|From The National Weather Service:
Prolonged exposure outdoors with wind chill values this low may cause frostbite and or hypothermia. precautionary/preparedness actions. A wind chill advisory is issued when strong wind will combine with cold temperatures to create dangerously cold conditions for exposed skin.
The wind will make it feel like it is 15 degrees below zero or colder for a period of several hours. If you will be outdoors use common sense and dress warmly, making sure that all exposed skin is covered. If possible, avoid prolonged exposure to the cold to prevent frostbite and hypothermia.
READ THE WIND CHILL ADVISORY HERE
Does it ever get so cold, that salt just won't melt the ice on WNY Roads?
|Plain salt is largely ineffective below 16 degrees. Additives can keep it working in temperatures as low as minus 25.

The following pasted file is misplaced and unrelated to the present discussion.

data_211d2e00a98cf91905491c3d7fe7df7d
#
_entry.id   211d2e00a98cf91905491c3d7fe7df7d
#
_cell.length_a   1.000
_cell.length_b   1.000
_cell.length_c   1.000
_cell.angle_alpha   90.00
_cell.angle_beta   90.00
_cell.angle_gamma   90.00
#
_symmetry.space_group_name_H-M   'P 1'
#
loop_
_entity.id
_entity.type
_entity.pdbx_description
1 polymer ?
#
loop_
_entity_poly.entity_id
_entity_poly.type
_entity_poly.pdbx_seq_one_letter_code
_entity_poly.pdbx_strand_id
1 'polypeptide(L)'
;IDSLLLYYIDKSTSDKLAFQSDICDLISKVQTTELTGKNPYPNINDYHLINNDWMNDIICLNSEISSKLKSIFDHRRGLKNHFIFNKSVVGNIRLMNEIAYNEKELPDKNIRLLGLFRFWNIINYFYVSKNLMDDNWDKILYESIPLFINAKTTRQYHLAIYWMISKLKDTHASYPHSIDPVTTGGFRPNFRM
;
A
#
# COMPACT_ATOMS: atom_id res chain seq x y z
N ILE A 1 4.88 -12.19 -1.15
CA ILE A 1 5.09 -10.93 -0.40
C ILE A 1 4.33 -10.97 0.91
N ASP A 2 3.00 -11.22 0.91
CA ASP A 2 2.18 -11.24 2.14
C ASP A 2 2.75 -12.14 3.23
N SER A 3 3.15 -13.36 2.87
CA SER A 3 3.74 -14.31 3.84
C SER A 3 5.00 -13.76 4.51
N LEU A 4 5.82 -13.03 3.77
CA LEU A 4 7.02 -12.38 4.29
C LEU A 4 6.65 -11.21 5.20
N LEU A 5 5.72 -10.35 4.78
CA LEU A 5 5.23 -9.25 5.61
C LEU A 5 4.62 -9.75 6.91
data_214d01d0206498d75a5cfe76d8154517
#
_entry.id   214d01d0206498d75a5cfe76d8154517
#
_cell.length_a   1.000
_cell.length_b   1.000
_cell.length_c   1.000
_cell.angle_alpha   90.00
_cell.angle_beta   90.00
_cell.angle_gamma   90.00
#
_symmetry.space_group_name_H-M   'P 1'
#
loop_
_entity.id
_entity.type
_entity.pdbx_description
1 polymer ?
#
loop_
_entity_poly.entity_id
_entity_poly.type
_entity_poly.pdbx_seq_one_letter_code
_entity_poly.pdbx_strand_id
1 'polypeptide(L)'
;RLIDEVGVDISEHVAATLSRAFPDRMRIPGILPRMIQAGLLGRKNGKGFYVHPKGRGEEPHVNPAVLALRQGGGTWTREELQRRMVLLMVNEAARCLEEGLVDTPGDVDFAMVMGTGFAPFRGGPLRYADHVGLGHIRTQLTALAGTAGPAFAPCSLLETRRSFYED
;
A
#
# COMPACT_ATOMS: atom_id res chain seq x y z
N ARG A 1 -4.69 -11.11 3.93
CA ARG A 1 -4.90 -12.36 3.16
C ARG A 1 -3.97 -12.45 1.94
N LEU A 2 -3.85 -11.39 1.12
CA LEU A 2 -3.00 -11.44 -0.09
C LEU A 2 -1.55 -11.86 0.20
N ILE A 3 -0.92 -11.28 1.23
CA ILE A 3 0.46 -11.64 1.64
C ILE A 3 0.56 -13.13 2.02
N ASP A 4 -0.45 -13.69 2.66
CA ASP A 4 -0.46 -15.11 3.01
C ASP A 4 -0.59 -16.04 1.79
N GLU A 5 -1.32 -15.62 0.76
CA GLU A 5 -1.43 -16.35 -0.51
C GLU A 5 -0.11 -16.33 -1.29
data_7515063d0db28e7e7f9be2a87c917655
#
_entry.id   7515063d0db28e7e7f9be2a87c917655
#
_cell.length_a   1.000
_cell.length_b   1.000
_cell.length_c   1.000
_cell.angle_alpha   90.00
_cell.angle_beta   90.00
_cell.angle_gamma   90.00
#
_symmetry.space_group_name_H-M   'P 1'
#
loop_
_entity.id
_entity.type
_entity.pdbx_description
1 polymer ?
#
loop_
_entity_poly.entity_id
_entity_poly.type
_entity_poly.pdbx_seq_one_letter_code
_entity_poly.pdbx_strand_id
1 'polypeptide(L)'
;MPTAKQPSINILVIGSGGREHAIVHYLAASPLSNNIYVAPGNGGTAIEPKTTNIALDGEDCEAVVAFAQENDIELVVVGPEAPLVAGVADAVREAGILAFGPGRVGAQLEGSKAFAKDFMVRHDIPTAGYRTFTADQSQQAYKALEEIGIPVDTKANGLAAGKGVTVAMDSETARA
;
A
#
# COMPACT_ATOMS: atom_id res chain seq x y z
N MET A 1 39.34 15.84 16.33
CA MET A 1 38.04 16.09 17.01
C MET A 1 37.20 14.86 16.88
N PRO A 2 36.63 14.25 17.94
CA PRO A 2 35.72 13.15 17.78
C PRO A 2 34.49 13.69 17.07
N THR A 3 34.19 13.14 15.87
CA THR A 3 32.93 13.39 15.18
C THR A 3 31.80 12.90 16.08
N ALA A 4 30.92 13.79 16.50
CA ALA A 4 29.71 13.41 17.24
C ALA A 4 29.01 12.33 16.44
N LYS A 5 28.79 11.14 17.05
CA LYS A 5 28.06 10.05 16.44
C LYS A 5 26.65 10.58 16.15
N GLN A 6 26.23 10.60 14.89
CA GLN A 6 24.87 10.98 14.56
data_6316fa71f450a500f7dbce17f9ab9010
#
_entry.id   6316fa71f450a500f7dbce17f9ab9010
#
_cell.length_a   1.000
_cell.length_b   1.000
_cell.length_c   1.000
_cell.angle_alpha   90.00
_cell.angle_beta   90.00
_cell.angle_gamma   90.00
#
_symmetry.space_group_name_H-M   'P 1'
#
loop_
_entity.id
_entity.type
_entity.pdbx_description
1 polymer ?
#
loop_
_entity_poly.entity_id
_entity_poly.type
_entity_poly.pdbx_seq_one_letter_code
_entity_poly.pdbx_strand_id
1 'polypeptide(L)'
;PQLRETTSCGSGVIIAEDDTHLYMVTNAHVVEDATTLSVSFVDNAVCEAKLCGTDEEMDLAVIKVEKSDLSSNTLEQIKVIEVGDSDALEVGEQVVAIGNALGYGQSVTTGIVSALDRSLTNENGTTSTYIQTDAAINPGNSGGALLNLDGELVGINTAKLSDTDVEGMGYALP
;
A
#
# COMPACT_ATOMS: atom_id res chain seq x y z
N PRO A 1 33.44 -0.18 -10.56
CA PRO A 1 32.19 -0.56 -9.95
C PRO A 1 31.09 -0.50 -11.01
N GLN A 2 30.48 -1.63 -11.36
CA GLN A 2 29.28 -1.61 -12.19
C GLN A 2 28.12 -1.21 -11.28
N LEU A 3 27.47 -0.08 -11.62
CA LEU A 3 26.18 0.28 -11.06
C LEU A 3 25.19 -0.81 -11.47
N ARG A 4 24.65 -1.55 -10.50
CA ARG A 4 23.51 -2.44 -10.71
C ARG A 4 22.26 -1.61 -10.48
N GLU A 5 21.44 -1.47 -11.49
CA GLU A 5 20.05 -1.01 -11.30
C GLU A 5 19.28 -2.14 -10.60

"It depends on whether you are just using straight rock salt.. or whether you are mixing it with other chemicals," -Tom Pericak, WNY District Dir., NYS Thruway
Across the nation's snow belt, transportation officials are in the market for cheap and environmentally friendly ways to make rock salt work better by keeping it on the roads longer and melting ice at lower temperatures.
"This winter, it's been a godsend to be able to do that," said Leland Smithson, the ice and snow expert at the American Association of State Highway and Transportation Officials. "It's been so cold."
The New York State Thruway Authority began a pilot program three years ago using another waste item — sugar beet juice from the sugar refining process. Scientifically speaking, carbohydrates in the beet juice help prevent ice from bonding to the road.
|Imagine what it's like if you have to work outside in this frigid, bitter, weather
Project superintendent Ryan Porapat has approx. 100 workers high in the air, on girders above the Harbor Center development downtown taking precautions.
"We have quite a few tool box talks...even throughout the course of the project, even in warmer weather, we have a lot of things that are safety related," he says